• Kyodo


Count Shinji Okazaki as one of those people who are having a hard time believing that Leicester City has actually won the Premier League.

“I still can’t believe it,” the Leicester forward said on Tuesday, a night after the Foxes captured the title thanks to Tottenham Hotspur’s 2-2 draw at Chelsea.

“If we celebrated on the pitch I think it would sink in, but we were at someone’s house when it happened, cheering on another team which is something we wouldn’t normally do.”

Okazaki watched the Tottenham game at teammate Jamie Vardy’s home with the rest of the Leicester players. Spurs had to defeat Chelsea at Stamford Bridge — something they have not done in 26 years — to keep their title hopes alive, but a late equalizer by Eden Hazard doomed Tottenham as the Leicester boys began celebrating the club’s first championship in its 130-year history.

Prior to Leicester, there had not been a first-time top-flight champion in England since Nottingham Forest in 1977-78.

“When the score was 2-0, I thought, ‘Oh, we’ll just have to get ready for the next game,’ ” Okazaki said. “But once (Chelsea) pulled one back I was like, ‘Come on!’ We were all watching it as if we were fans.

“When they scored the second, it was incredible. I couldn’t believe what was going on.”

Okazaki attributed the remarkable campaign under Claudio Ranieri to the humility and attitude of the players, none of whom were big stars going into the season — though that has certainly changed.

Leicester was 14th last season after staving off relegation, and was a 5,000-to-1 outsider before its improbable run began. Okazaki said none of his teammates are taking what they have achieved for granted.

“This club barely survived relegation a year ago, and we were made up of a group of players who weren’t guaranteed anything beyond this season,” Okazaki said.

“A lot of us hadn’t seen the light of day. So all the boys, including me, just put their heads down and went to work. No one moaned or complained. The manager allowed us some freedom on top of our basic plan, and it worked.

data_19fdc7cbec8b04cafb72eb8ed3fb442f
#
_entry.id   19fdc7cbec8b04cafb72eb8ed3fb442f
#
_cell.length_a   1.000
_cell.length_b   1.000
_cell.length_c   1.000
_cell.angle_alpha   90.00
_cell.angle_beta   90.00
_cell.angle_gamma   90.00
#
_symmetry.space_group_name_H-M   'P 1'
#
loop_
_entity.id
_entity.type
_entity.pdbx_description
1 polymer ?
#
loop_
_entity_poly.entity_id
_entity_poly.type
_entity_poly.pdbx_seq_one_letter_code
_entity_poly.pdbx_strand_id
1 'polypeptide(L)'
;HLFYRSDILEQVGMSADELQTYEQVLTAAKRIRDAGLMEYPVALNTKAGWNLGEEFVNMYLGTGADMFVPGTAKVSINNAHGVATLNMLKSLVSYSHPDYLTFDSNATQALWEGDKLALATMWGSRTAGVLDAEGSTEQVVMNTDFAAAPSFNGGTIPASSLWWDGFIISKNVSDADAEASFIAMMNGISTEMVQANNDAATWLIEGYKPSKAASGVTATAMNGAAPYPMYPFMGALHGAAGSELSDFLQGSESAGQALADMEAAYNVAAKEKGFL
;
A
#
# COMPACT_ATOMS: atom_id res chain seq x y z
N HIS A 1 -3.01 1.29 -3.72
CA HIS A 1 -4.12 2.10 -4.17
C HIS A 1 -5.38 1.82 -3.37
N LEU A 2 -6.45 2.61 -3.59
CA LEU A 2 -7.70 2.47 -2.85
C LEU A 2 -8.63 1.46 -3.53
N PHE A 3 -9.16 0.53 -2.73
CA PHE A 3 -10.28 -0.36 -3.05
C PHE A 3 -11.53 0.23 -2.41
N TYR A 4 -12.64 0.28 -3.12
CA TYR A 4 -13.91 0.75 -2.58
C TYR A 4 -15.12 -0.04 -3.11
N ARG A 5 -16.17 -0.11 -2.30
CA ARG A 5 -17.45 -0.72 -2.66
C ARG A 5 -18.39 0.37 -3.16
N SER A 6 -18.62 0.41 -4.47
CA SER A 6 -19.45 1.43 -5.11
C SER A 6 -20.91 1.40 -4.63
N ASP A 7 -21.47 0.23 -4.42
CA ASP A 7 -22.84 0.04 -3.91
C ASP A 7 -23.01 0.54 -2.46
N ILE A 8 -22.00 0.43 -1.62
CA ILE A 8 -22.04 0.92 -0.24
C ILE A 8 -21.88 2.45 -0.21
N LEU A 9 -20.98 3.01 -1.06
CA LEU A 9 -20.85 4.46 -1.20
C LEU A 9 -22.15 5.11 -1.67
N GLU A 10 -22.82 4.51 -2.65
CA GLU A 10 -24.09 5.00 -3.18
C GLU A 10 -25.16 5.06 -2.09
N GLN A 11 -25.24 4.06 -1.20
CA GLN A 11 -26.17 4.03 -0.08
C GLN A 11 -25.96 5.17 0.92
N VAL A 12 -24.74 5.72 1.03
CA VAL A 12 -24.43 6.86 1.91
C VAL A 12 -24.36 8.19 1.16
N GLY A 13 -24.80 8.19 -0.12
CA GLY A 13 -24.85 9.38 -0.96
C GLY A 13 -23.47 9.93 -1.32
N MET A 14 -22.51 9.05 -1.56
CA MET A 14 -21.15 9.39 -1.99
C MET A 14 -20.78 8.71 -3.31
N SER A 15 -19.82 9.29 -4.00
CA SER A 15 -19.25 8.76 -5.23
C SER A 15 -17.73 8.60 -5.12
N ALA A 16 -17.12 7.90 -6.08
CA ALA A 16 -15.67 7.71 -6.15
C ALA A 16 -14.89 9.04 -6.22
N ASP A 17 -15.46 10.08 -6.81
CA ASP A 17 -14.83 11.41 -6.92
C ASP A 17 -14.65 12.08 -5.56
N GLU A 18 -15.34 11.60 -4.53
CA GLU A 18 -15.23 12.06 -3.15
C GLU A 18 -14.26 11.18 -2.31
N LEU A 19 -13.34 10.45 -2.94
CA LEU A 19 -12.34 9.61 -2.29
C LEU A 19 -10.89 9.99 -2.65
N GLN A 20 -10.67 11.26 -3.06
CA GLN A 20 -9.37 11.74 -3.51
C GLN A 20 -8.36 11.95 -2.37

“The potential of a lot of our players came to the surface. Everything fell into place. But whether it will all come together in the future remains to be seen. It worked out this season, but no one can tell about next season.”

Okazaki is only the second Japanese to receive a Premier League winner’s medal after Shinji Kagawa with Manchester United in 2012-13. The Premier League title is also the first of Okazaki’s entire club career as he never won any silverware with Shimizu S-Pulse in the J. League nor with Mainz and Stuttgart in the Bundesliga.

Okazaki will bask in the glory for now, but has every intention of building on his success next season — just as he has done throughout his career, inch by inch.

“It’ll be a fresh start,” he said. “I can’t really think about it right now, but it’s what makes the Premier League interesting. There’ll be new heroes, and I hope I can be one of them. I want to make every day count, play in the Champions League and as long as I’m given the opportunity to show my worth, I want to keep repaying the club.

“I’ve never thought we won the championship because I was here. I am proud to be a part of this team, and I don’t really know about the 130 years of history at this club. Along with my teammates, the fans, the coaching staff, I’m just thrilled to have had a hand in this team winning a championship.

“It’s still unbelievable.”

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